Technocracy Symbol

A TECHNOCRAT WRITES TO A
SUPREME COURT JUSTICE

April 16, 1996

Hon. Antonin Scalia UNITED STATE SUPREME COURT Washington, D.C.

Dear Sir:

The Washington Post entitles a recent article of theirs "Justice Preaches To Christians `Ignore `scorn'." They referred to a recent talk you gave to the Christian Legal Society. I feel obliged to submit some comments which reflect my background in Technocracy Inc., an educational research organization.

You are credited with using such expressions as "worldly wise" and "sophisticated world." They also quote you, "they [the worldly wise] just will not have anything to do with miracles."

A point on wisdom and knowledge from my perspective: Wisdom belongs to ancient times. Solomon et al. were wise men. They arrived at their wisdom by logic, polemics, sophistry, rhetoric, debate, etc. They interpretated miracles based on this procedure and people altered their lives according to the beliefs these wise men accorded to miracles.

By contrast, Albert Einstein et al. were/are not wise men. They were/are knowledgeable men, they were/are men of science. They arrive(d) at knowledge--establishing facts--by the scientific method.

The difference between the two groups cannot be over emphasized. The former group never has/had to furnish proof for their wisdom. The latter has/had to establish proof beyond any reasonable doubt. This group constantly "fine tunes" facts. The former group was/is passive while the latter was/is dynamic.

Men of science--ignoring miracles--are responsible for huge changes in our lifestyle. Prior to our age of science, our nation was a primitive, agrarian society. Production was by cottage industry, using guild craftsmanship. In those days people fetched water from their wells, chopped fire wood for their wood-burning stoves, shoed horses, etc. Families had spinning wheels in their parlor room; as a rule, clothes were home made, not store-bought. Stockings were darned and clothes mended; never thrown away until they were thread-worn.

This primitive, agrarian age was a slow-pace age, an age of relative subjective ignorance. Society lacked an understanding of the physical universe - physics, chemistry, biology, etc. It was an ignorant age, not by choice but by circumstance.

To a great extent, people relied on the interpretation of miracles by wise men and made decisions accordingly. No other course was opened for them. Since the age was slow-paced, when mistakes were made--and many were--no serious damage ensued.

Our age of science is vastly different. Our age is fast-paced and mistakes do serious damage. Our age is an age of specialists and, to a large degree, we have lost "independence." With the loss of independence, we gained "liberty."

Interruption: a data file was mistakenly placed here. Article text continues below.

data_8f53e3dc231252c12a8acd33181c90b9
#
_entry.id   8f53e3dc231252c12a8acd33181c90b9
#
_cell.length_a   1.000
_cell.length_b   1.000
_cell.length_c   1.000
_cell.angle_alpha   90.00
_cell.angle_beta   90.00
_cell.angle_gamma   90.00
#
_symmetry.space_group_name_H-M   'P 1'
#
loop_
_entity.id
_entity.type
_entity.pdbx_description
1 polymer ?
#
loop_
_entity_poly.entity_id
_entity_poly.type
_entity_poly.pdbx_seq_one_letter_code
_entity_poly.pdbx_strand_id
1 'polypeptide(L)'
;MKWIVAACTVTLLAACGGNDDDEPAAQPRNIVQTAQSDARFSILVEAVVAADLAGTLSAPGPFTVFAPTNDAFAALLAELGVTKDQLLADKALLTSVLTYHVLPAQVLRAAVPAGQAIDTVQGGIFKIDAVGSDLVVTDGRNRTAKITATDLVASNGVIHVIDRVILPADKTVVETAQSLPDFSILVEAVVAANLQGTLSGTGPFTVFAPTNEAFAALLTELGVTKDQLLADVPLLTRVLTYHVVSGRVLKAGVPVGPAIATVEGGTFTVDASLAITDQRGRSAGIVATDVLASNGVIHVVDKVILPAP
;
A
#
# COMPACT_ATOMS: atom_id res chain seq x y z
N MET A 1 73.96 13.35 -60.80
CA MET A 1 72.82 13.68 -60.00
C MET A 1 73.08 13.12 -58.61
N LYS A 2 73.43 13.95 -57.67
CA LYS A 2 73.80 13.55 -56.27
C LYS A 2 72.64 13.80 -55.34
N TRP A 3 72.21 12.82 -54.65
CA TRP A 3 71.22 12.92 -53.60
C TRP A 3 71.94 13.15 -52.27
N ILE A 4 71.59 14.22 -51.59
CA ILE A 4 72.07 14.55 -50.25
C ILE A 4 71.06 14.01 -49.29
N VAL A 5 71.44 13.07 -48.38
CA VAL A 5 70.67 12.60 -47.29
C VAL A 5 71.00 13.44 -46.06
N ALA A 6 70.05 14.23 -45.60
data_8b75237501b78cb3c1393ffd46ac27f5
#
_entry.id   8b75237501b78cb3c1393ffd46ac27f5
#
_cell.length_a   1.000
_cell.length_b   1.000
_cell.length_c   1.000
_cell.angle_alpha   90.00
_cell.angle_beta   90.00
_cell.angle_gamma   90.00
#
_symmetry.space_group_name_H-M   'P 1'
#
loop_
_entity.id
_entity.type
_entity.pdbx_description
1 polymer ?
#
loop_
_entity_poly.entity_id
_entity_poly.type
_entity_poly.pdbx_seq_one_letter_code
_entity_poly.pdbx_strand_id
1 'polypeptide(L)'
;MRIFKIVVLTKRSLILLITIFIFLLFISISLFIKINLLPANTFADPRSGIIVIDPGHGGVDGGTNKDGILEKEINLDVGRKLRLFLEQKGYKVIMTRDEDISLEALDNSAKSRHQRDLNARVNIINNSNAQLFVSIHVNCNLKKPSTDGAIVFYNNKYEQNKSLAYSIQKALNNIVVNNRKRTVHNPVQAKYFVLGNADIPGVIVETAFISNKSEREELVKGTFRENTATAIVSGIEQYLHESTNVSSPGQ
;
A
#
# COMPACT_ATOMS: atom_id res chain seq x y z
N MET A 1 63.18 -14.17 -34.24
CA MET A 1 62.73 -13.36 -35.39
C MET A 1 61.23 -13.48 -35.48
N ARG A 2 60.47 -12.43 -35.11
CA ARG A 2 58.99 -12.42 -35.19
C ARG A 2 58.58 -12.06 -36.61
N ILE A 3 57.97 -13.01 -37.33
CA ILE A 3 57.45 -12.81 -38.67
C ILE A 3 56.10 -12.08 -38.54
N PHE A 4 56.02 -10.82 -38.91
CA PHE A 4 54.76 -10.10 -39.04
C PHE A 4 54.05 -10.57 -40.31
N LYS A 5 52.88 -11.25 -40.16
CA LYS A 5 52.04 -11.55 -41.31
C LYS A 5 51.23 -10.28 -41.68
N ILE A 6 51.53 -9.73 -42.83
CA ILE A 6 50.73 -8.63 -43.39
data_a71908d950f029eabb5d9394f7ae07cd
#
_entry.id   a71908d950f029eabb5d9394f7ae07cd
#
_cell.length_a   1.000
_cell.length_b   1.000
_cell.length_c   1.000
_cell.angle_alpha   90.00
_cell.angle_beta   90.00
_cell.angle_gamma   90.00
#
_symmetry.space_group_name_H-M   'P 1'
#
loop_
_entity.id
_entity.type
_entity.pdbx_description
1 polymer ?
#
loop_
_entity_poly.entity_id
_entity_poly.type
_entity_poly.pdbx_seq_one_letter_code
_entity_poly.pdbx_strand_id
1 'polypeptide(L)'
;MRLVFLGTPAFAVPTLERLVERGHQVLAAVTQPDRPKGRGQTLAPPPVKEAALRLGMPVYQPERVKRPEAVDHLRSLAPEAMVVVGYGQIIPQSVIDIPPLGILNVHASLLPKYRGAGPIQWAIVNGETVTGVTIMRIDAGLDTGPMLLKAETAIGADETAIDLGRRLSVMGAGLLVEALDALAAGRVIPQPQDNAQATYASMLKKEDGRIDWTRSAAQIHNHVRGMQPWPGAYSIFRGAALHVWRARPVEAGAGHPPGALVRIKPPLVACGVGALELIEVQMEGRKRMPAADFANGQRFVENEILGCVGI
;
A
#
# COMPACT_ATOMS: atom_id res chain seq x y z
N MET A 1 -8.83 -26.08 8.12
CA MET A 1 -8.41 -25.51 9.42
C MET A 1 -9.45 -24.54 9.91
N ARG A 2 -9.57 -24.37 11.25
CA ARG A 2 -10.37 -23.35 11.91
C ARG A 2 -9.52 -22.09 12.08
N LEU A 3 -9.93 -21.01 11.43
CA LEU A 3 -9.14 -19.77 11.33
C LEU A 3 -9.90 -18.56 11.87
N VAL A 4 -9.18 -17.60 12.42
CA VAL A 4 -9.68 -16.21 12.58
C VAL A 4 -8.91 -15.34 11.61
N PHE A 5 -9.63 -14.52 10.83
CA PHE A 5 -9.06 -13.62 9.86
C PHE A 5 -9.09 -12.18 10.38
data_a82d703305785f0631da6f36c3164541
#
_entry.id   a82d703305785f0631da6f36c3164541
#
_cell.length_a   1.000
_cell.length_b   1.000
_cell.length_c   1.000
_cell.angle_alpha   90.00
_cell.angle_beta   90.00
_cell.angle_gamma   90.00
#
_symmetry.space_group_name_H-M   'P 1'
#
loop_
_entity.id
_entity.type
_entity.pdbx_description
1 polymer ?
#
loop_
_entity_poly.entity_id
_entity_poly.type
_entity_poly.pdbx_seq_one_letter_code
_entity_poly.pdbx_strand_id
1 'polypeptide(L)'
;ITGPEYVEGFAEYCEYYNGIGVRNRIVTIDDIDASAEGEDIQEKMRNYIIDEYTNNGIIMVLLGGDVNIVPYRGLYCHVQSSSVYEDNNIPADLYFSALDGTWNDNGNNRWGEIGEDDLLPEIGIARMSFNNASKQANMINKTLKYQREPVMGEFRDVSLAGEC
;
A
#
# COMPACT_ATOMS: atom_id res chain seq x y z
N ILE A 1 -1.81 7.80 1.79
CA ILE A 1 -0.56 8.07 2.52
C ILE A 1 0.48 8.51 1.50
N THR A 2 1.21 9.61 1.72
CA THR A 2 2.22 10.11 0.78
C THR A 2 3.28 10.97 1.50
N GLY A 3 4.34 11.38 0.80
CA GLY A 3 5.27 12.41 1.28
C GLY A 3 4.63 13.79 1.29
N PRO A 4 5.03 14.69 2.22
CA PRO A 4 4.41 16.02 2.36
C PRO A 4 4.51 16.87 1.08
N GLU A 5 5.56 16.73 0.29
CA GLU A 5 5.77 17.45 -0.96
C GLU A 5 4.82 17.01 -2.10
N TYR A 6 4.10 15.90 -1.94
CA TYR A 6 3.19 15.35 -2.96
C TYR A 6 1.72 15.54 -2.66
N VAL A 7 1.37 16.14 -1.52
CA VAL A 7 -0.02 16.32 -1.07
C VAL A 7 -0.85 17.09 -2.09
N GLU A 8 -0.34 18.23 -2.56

One example of our loss and gain will suffice. In the primitive age, people could vote for the person(s) to built roads for their vehicles of transportation--the ox cart and then the wagon. If a mistake was made, the age was so slow-paced, that no serious damage was done.

Today roads are built by experts - engineers. The public is not qualified to chose them; they cannot vote on this matter. A bureaucracy is set up to make this decision. So what do we gain when we lost a voting privilege? We are the most mobile society ever known.

We only need to go back to George Washington's days of the primitive agrarian age for comparison. When Washington went to his first inauguration, from where he lived to Philadelphia--it took him seven days by carriage, a distance of 215 miles. On any of our interstate highways, a person can go that same distance in about 3 1/2 hours. That gives some indication of the difference between the past, slow-paced, primitive age and our advanced age of science.

Although we live in the age of science, we find ourselves with huge problems that seemingly defy solution. Detailing them is far beyond the scope of a letter. We will solve them, however, by more science, not less. An attempt to solve them by following the wisdom of "wise men" will be futile.

As to the application of more science, Technocracy proposes the first order of the day is to discard our present socioeconomic structure, our "Price System." Technocracy takes this position because this structure, which dates from antiquity, is the antithesis of science. Its continued use in our age of science bodes serious complications. It puts our age in a position of being terminated. Technocracy proposes that we replace our present structure with its Technological Social Design. This Design is built on science and is in sync with our modern, scientific, technological age.

Those who take the time to study Technocracy's concepts will be exhilarated to know we have at our finger tips the capability of bringing into existence the greatest society ever known to humankind. Literature is readily available.

Throughout my life I have corresponded with a variety of distinguished people such as yourself. This correspondence has been one of my greatest joys. Would you not agree that exchanging of ideas makes for progress? I am 83. Please hurry your comments along to me.

Your very truly,

John A. Taube

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